How Profound Can a 4 Year Old Be?
It sometimes happens that in the midst of a challenging moment, something profound is said or done. I recently had the pleasure/challenge of caring for my 2 grandchildren for 3 weeks. Amy is 6 and Joel is 4. While I could regale you with numerous stories that came from that time together, I will only share one today; because it speaks so profoundly about life.
Joel is a dynamic ball of energy, curiosity and wonder. He is mercurial in nature. We were headed out the door one morning (probably for a coffee/chocolate milk/soy milk break at Starbucks) when Joel emphatically announced that he did not want to go! He did not want to do anything! As he climbed into the car and I was fastening his seat belt, I asked if he would prefer to go back inside and just sit. He replied that “sitting” was “doing” something. I agreed and went onto to list a few other options instead of going and to each Joel replied that my list was all things involving “doing”. I agreed. He then said, with a voice of certainty, “Oh, I get it! If you are alive, you are always doing something. And if you are dead, you are just a bunch of bones in the ground in a graveyard and you don’t eat and your teeth rot!” Honest, that is what he said!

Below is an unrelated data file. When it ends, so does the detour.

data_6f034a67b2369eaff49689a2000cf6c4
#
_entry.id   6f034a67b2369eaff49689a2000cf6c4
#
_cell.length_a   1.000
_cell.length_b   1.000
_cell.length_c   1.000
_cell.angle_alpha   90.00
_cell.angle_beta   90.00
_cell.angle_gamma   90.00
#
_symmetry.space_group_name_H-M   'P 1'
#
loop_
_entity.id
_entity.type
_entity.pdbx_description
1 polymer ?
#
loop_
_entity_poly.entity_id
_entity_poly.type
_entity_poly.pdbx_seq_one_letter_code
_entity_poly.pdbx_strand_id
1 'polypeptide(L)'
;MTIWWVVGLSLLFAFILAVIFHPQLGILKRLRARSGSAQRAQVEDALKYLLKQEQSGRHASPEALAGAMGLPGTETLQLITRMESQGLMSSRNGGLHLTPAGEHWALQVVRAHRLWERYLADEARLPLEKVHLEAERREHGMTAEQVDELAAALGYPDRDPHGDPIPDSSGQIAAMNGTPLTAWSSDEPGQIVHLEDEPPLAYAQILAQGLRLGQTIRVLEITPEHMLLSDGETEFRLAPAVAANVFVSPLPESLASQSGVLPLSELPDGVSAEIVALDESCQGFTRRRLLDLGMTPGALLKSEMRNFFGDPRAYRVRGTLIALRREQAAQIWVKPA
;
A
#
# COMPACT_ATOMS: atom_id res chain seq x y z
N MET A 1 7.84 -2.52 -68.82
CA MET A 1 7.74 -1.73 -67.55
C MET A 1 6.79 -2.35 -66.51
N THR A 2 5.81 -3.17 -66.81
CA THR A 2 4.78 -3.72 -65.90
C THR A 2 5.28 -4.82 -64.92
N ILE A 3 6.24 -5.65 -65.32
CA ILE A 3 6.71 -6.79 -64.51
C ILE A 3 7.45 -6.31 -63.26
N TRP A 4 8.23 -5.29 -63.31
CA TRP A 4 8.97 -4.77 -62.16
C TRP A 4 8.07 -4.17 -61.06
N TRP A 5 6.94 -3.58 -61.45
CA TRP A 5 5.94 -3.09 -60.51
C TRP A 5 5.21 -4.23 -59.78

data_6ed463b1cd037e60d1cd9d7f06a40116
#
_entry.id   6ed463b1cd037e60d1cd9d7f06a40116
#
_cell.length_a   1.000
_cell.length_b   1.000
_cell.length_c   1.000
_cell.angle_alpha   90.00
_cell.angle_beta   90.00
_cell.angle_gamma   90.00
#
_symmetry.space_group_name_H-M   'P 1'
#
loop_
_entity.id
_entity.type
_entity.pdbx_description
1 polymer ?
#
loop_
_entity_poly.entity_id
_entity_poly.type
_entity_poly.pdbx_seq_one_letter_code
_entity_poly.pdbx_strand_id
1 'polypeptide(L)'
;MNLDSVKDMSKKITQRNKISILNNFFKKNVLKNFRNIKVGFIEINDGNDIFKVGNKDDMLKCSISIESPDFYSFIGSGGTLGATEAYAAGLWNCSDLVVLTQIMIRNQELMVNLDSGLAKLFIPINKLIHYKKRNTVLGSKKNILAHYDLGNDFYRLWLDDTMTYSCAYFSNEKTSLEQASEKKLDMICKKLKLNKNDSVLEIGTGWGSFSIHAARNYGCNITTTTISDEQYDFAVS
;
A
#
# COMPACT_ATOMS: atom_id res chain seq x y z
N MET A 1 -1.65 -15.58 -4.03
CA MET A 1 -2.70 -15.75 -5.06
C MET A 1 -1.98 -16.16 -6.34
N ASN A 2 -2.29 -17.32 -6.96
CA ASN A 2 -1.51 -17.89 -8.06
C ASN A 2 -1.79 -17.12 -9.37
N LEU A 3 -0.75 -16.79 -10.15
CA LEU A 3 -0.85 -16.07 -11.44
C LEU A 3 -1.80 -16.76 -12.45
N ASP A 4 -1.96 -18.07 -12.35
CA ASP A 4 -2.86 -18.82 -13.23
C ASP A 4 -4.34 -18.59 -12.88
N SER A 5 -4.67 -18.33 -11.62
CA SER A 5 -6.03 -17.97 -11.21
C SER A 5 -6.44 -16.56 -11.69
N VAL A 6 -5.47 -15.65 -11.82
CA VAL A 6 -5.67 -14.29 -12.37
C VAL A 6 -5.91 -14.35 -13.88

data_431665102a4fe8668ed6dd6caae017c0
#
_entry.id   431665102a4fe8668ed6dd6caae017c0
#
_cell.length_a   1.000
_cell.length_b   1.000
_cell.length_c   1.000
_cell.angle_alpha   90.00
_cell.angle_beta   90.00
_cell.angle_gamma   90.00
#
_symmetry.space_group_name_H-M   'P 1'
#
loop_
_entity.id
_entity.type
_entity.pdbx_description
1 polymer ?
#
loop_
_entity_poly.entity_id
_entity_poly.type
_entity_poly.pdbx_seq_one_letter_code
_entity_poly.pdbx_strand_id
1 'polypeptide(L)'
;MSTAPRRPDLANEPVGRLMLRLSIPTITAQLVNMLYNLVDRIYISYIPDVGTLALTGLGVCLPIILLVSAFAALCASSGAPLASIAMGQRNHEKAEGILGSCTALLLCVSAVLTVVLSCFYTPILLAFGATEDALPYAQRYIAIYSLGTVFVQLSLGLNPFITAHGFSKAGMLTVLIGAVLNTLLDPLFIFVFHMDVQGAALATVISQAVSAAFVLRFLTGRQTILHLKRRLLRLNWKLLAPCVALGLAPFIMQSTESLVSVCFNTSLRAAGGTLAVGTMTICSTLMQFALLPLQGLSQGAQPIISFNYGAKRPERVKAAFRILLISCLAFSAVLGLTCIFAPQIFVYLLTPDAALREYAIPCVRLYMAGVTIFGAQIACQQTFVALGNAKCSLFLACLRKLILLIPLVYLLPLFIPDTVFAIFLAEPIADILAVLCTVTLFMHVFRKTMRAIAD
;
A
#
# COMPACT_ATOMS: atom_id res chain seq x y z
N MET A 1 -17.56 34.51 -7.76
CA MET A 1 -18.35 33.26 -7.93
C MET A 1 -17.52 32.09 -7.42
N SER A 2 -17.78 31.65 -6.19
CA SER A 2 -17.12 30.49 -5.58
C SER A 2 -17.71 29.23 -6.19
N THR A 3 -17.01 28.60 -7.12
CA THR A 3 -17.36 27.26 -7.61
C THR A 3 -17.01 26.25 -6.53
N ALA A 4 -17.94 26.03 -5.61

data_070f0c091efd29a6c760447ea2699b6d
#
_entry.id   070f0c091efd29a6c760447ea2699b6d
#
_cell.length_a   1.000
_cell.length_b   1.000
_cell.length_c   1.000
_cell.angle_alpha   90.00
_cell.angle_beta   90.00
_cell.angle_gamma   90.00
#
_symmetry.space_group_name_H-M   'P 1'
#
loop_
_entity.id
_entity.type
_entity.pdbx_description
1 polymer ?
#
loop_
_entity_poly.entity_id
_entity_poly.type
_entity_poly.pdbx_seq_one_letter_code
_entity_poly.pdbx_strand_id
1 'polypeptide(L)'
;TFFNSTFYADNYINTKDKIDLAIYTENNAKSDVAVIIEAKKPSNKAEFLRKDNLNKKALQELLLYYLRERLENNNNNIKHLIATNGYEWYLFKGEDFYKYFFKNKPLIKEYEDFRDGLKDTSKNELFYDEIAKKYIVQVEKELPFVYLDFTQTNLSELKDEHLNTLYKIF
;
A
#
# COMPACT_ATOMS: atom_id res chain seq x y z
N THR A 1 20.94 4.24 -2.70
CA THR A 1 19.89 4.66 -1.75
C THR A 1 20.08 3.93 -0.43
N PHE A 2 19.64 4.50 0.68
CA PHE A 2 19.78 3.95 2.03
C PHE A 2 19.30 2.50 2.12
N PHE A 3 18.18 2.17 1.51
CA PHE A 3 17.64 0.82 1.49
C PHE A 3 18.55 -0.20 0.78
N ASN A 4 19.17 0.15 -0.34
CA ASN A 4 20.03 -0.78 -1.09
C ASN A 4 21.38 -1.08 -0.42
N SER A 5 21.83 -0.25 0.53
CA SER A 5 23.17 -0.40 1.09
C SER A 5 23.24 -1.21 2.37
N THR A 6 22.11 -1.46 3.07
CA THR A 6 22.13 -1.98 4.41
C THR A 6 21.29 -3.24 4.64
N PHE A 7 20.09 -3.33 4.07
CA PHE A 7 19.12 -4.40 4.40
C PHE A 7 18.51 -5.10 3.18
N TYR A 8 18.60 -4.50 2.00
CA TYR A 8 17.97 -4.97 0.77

Now that could be just an interesting, entertaining grand-parenting story to tell, but it took place during the time that I was reading “The Power of Now” by Eckhart Tolle. The book explains and encourages the value of being present in all of life – not focusing on the past or the future – authentically “being” in each moment of life. There lies the amazing “aha” that Joel’s statement brought to me.
When my sister, Kristin, was very near her death from malignant melanoma that had metastasized in her lungs and brain, I was present in her home for what would be the last care conference with the hospice caregiver. We were all sitting in the bedroom with Kristin. She was lying in her hospital bed, eyes closed, seemingly sleeping; while the caregiver explained what we might expect in the next few days. I asked about Kristin’s breathing, which sounded to me as if it were quite painful. The answer to my question came from Kristin. Eyes still closed, she said, “It hurts like hell, but if you don’t do it you die.” Kristin did die, 5 days later. That profound statement was the last thing I heard her say.
To have these two statements connect in my memory is a real gift. The message I am eager to share and with which I hope to inspire is all about choosing life – “doing” life – not just going through but growing through life’s narrow spots, paying attention, slowing down, breathing deeply, listening to your heart and discovering that the universe moves. Do. Be. Alive. Otherwise, you are just a bunch of bones in the ground in a graveyard and you don’t eat anything and your teeth rot. That’s how profound a 4 year old can be.